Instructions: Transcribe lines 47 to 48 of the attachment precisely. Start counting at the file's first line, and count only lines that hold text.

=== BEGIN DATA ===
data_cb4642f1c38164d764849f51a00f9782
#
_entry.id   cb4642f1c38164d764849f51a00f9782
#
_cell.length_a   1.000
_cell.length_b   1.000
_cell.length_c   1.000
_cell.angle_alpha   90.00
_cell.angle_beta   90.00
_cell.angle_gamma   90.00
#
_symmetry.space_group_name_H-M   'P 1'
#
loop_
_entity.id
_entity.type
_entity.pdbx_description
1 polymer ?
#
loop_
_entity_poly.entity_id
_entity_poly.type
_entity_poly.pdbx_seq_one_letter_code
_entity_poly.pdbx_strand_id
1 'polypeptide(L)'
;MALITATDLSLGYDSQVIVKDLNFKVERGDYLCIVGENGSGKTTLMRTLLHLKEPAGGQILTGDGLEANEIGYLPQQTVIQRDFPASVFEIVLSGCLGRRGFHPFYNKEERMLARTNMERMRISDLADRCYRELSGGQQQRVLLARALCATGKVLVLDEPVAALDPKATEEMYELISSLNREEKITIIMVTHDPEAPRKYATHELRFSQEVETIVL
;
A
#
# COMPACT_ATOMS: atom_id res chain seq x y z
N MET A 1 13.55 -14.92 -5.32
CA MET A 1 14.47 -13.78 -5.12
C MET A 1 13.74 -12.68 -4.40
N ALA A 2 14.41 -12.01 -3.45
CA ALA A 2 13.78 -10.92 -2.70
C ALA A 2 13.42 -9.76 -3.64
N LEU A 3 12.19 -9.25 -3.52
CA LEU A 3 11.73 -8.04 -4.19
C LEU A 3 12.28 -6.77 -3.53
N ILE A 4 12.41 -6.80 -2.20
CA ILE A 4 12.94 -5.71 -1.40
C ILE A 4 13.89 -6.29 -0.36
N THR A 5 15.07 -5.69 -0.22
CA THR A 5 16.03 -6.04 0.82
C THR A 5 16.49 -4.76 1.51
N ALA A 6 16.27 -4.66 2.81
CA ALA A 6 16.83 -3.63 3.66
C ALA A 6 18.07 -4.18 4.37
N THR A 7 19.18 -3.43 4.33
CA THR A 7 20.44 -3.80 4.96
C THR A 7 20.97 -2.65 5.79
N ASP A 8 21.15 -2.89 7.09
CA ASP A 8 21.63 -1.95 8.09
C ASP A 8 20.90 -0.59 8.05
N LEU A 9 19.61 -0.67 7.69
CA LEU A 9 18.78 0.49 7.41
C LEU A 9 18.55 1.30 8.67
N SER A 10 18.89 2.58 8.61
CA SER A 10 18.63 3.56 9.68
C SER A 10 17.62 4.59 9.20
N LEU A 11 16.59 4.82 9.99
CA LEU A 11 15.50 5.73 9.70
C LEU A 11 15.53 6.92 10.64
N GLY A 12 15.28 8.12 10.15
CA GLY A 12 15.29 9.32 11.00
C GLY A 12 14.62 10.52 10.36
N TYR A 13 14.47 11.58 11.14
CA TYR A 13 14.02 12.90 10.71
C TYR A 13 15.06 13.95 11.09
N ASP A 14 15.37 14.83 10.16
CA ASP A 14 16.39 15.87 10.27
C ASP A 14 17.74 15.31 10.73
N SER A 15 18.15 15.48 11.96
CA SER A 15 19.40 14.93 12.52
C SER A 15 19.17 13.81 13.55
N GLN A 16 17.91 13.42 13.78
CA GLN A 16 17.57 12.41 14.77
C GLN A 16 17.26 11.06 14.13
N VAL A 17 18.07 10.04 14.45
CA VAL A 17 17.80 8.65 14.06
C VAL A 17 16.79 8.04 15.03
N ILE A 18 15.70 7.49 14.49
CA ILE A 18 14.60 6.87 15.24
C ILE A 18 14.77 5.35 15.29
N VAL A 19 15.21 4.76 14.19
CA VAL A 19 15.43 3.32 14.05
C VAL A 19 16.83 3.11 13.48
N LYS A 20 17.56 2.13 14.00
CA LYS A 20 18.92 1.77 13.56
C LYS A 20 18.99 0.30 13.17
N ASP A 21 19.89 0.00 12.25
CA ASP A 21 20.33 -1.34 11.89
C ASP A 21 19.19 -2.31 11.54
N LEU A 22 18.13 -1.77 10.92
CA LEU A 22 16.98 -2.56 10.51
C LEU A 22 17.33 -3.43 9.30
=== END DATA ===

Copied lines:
CA ALA A 6 16.83 -3.63 3.66
C ALA A 6 18.07 -4.18 4.37